Nearly all companies must eventually embrace innovation or risk injury. As the music business follows consumers' shift to streaming media, Apple will eventually abandon part of what made it successful. iTunes Radio, expected to launch Tuesday, is the first step away from Apple's music download business and toward a future of streaming.
An article I wrote with Alex Pham in today's issue of Billboard looks at the innovator's dilemma facing Apple. An innovator's dilemma presents a company with two choices: continually improve its existing, profitable product line or develop a new product that has the potential to kill its existing product line. In other words, a company must adapt or die.
In order to succeed in the streaming marketplace, Apple has to risk killing the music download business it has dominated for the last ten years. With the launch of iTunes Radio, Apple shows it understands the future of music is streaming. iTunes Radio is not necessarily an iTunes-killer -- Internet radio is generally believed to complement music purchases -- but is a first step toward the kind of streaming service that could eventually replace the iTunes Music Store.
"The Innovator's Dilemma"
Any company has the potential to overcome this dilemma. "Any leader could do this if they truly believe that disruption occurs," Clay Christensen told me via email. Christensen, a professor at Harvard Business School, literally wrote the book on the subject. Published in 1997, the widely regarded book "The Innovator's Dilemma: When new Technologies Cause Great Firms to Fail" examines a range of industries to understand why successful companies can lose their market leadership to innovative, smaller companies.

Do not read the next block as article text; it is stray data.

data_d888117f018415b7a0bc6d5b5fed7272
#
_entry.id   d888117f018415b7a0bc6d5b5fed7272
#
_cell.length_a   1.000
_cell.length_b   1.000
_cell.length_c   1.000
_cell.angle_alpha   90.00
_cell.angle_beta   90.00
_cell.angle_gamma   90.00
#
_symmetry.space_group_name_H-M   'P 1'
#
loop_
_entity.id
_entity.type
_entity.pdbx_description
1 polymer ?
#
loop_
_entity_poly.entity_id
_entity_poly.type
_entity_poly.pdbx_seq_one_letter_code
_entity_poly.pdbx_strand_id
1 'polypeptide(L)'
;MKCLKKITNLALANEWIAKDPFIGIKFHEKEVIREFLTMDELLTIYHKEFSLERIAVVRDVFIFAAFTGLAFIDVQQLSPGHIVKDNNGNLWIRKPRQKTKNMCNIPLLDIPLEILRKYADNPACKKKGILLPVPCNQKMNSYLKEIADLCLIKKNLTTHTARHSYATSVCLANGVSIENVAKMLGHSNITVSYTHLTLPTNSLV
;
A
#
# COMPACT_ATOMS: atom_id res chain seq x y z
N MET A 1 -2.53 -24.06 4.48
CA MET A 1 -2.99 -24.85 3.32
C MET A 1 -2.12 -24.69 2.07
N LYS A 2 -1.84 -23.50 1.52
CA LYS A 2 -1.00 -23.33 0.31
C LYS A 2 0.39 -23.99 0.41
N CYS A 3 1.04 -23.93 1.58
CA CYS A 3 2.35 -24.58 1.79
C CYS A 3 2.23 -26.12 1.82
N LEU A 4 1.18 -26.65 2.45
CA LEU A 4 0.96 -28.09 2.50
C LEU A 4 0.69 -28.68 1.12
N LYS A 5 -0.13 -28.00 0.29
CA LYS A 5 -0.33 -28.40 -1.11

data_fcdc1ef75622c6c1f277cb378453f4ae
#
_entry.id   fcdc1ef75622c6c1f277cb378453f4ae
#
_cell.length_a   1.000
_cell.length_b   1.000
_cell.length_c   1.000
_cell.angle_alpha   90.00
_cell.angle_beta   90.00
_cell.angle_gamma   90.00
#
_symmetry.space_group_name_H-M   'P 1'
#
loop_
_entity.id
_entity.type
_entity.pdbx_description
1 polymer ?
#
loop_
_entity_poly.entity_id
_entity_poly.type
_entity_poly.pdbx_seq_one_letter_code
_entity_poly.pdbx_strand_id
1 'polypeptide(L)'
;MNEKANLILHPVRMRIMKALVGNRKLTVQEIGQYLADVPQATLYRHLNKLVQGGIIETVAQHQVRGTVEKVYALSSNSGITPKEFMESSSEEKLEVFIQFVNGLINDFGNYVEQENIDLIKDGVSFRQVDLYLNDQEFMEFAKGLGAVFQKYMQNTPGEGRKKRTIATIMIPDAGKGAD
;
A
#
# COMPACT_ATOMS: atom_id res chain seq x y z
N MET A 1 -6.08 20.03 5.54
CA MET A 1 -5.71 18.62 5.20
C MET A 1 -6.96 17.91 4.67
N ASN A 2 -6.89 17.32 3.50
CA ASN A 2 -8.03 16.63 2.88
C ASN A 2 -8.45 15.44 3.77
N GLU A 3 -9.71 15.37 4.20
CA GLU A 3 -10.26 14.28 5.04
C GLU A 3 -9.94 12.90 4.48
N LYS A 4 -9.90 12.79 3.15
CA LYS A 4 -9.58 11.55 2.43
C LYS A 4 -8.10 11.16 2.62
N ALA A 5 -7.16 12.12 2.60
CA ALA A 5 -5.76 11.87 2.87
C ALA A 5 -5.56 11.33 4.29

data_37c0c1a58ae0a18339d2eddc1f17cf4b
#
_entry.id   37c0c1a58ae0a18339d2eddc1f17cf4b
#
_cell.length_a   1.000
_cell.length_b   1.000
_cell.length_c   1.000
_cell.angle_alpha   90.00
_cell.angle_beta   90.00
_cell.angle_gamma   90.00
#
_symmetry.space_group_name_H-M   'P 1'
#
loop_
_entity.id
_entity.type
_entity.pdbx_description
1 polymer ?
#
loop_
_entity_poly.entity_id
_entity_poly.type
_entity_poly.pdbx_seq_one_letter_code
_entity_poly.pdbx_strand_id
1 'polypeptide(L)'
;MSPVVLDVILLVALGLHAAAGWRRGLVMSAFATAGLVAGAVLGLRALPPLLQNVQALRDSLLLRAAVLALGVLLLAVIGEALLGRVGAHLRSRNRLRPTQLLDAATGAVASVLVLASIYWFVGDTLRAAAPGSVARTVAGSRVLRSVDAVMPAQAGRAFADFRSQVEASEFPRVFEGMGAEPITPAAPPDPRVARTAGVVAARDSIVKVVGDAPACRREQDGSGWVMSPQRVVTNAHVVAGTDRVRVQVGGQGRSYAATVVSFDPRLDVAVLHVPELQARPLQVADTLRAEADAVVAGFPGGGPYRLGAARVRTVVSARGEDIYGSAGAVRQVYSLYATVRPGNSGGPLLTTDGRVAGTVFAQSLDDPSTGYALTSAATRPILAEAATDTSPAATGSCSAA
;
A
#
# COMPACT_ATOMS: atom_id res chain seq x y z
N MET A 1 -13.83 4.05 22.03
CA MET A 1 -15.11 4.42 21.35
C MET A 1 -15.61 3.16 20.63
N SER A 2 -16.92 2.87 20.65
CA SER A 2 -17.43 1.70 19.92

Even a great company with intelligent management can be unable to integrate disruptive innovation into an organization. "There is a difference in those who believe IN disruption and those who believe disruption," Christensen continues. "Some will see it and actually move and change. If you simply believe IN it, most just sit and wait until it’s too late."
There's reason to believe Apple won't cling to its download business. Apple has shown an ability to overcome the innovator's dilemma in the past and get behind disruptive innovation. It has built a very successful tablet business that jeopardizes the success of its desktop and laptop businesses. In short, Apple has an attitude that is rare in the business world: it would rather cannibalize its own business than let a competitor hurt its business.
The innovator's dilemma continues to plague companies 16 years after Christensen's book was published. James Allworth, a Fellow at the Forum for Growth and Innovation at Harvard Business School, explained to me (for the magazine) that companies can recognize the dilemma and see the potential of innovation but still fall to the incentive structures that prevent companies from adopting innovations.
Microsoft is a common example of a company that has failed to overcome the innovator's dilemma. Apple, Google and Samsung have handily beat Microsoft in the smartphone business while Apple and Samsung have routed the company in the tablet business. Faced with an inability to generate profits outside of its enterprise division, Microsoft has restructured its organization, purchased Nokia and set the stage for a new CEO to take over in 2014.
One important question regarding Apple is if current CEO Tim Cook has Steve Jobs' ability to steer the organization away from the normal incentives that derail innovation. Time will tell. Apple has not introduced a new product category since Jobs passed away. But Christensen says an ability to overcome the dilemma doesn't have to leave when a successful leader leaves. "It can definitely stay with the company," he says.